Too much choice

Even some of the most enlightened and cool people I know talk about marketing as ‘getting the crayons out’ which, with the exception of one case, demonstrates that they don’t really get it. Then there is the even more esoteric area of marketing known as branding, which brings a far away stare to the face of many a senior leader in pharmacy.


Not surprising that branding is poorly understood. It is both very complex and very simple all at the same time. It isn’t something that is taught to, well, anyone really, unless they go looking for it. Why would it be? Everyone is too busy learning about practical things like how to vaccinate vulnerable people or how to properly don PPE.

I did go looking and found much to be interested in. For many, I think, the far away stare stems from the fact that they can’t clearly articulate what branding is. It’s hard to get hold of let alone to know what it does and why it’s useful. I think that’s why it appealed to me.

While developing my understanding of branding I have learnt that there are many definitions of what it is as there are many nuances and some are more useful than others. People debate and disagree, like they do in all academic areas. For that reason it’s for each of us to choose how we would describe branding based on the prevailing thinking and how we perceive it’s value and use.


Whooa… Hang on there I hear you say. I’m not reading this to be told to go away and think about it. I’m reading it to learn something I can use.

OK. Fair enough. A good starting point is to think of branding existing on a continuum in any sector. At one end is the commoditised product. You pay your money, it does a job. That’s it. At the other end is a branded product. You pay your money and it also does a job. The successfully branded product will also have meaning in the minds of the target market. It is that meaning that is the difference between a commodity and a brand.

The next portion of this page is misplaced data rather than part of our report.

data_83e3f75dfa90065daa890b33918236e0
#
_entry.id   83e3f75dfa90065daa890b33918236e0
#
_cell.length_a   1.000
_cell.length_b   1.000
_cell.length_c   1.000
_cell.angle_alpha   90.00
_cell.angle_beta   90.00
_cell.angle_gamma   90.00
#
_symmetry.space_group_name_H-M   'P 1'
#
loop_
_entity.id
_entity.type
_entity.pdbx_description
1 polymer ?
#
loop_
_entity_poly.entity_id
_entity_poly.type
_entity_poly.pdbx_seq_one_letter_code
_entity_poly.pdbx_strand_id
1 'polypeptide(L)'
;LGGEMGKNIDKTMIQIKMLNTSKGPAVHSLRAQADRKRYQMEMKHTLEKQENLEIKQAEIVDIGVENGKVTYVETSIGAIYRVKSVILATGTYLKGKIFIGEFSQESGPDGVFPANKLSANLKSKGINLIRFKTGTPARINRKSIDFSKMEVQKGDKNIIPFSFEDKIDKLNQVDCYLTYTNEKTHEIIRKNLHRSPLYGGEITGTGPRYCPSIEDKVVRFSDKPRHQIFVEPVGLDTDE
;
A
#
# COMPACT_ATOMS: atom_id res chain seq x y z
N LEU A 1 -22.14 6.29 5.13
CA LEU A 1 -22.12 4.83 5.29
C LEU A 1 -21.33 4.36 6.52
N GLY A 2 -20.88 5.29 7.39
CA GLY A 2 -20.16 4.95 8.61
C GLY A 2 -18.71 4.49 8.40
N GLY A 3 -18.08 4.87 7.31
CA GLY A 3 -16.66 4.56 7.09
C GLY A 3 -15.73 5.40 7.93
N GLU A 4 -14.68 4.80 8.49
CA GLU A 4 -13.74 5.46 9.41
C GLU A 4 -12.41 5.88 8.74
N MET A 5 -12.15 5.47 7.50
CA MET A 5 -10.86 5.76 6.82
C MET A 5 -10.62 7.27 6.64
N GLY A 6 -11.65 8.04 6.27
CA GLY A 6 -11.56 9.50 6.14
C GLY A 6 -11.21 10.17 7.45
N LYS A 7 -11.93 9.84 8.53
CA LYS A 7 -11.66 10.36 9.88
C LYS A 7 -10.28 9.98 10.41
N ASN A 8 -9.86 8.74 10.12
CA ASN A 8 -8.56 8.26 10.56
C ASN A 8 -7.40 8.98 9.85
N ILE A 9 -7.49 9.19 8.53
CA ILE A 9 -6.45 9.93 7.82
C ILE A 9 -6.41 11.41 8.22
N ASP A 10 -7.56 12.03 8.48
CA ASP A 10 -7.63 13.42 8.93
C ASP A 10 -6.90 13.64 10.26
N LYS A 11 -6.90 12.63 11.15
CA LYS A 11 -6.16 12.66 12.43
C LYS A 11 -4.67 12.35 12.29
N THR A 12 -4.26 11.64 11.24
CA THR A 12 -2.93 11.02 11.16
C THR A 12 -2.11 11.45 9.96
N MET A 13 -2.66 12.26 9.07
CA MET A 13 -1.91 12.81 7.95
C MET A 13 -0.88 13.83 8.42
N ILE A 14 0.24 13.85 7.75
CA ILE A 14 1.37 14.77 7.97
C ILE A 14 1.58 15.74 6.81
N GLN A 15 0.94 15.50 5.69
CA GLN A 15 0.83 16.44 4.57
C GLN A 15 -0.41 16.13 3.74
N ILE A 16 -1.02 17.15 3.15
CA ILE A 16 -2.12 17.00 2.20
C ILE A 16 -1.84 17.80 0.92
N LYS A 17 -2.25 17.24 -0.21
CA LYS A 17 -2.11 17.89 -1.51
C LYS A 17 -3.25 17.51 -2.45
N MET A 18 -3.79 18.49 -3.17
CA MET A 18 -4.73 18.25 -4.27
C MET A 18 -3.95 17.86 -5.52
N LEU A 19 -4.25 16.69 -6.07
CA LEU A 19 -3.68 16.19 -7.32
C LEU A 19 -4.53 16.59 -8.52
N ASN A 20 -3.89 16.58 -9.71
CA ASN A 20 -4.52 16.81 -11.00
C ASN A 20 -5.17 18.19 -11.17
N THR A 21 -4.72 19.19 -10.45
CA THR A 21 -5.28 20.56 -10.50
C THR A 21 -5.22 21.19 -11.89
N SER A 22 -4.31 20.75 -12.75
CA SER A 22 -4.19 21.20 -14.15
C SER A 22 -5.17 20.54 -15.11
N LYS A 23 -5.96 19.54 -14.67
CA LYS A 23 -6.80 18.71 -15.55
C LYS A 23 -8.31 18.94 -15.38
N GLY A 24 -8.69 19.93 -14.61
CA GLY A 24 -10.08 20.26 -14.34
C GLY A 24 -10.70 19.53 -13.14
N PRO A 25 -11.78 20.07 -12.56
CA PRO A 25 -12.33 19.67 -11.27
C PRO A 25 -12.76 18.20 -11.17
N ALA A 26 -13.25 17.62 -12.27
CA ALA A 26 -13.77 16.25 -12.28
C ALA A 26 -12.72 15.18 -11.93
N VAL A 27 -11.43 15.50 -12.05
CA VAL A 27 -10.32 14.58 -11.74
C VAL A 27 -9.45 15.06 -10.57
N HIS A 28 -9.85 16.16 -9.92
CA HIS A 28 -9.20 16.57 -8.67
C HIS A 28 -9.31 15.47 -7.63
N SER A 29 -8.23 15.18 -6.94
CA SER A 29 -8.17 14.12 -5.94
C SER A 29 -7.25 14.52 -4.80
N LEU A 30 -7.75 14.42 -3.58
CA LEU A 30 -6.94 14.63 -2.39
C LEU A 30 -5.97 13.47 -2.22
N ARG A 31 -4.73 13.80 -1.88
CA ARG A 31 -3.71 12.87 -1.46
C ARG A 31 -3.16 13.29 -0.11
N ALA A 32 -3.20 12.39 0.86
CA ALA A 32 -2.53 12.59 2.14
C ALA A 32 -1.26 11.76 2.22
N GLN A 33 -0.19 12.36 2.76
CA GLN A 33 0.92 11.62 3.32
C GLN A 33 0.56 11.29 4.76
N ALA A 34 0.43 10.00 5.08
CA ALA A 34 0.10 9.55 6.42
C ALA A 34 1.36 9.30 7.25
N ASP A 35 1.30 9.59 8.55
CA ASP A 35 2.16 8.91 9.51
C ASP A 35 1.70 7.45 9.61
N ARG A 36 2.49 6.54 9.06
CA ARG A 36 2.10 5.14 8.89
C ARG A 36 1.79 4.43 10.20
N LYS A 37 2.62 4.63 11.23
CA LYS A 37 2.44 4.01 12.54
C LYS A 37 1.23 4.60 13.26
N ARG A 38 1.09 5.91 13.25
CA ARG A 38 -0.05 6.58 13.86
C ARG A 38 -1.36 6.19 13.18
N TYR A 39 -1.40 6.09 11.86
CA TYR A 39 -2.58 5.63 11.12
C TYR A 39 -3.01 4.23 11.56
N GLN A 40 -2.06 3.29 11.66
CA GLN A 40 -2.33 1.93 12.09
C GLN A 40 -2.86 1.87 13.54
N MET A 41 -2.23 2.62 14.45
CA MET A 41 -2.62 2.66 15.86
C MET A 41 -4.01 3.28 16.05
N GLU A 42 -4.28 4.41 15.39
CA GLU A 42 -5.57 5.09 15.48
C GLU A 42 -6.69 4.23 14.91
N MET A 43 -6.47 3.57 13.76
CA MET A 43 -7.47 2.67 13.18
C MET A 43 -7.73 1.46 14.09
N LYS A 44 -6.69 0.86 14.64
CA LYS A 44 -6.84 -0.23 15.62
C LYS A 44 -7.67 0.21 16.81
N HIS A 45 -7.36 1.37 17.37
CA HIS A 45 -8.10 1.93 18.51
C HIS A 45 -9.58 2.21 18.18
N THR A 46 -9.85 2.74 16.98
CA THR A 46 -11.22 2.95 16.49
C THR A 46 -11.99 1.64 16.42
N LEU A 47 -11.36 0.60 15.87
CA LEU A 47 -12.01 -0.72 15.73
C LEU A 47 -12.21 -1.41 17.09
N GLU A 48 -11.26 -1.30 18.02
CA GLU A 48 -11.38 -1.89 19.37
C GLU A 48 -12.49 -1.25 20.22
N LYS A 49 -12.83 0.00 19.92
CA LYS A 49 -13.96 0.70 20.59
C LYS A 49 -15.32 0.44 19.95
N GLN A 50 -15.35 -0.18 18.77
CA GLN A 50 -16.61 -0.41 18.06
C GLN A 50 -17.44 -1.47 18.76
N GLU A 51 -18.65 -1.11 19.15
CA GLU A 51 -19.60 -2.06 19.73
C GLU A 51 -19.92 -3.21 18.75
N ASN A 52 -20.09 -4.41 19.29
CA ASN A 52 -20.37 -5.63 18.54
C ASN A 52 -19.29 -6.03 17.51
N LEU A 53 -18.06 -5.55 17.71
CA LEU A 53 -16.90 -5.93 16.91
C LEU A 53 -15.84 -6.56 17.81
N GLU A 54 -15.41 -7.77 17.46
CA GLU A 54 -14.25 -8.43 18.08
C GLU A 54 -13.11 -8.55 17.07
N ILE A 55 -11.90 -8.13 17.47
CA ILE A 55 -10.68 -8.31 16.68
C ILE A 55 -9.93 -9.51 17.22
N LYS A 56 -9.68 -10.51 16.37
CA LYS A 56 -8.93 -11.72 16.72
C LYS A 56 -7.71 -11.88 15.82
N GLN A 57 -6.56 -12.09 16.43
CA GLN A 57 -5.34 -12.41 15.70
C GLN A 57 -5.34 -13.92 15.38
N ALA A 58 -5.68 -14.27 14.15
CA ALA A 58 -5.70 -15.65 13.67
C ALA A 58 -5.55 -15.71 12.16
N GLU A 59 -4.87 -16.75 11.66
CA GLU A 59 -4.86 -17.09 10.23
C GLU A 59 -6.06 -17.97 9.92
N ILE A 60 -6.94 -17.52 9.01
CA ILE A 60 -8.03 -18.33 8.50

So what? I hear you say (I think lockdown is getting to me – I keep hearing voices). It costs a lot and takes lots of effort to fill a product with meaning through branding. Is it worth it? Well, here is a definition of branding that can help us here.

‘A brand is a set of expectations, memories, stories and relationships that taken together, account for a consumer decision to choose one product or service over another.’ \ Seth Godin

Seth’s definition, in summary, tell us that branding is giving a customer a reason to choose your product. It’s about influencing human thinking (which is why it’s hard to pin down and define) and directing that thinking towards purchasing your product. Let’s say that again, purchasing your product. No matter what business you are in the purchase decision is the key to everything, so influencing it is a prime, if not the prime goal, of your organisation. The more people who choose to purchase your product, the higher the sales. Wonderful. You can earn the right to manage your costs by driving your sales and what falls out of the bottom? Profit.


There you have it. Brand is about influencing customer choice to drive sales and profit. It is big (covers every single thing you do and how you do it) and slow (takes months and years not hours and days) so it isn’t a quick fix but when done well it is a giant irresistible tortoise. The detail of how branding does that is the work of a lifetime but comes after understanding what it is and what it does. Hopefully you are one step closer.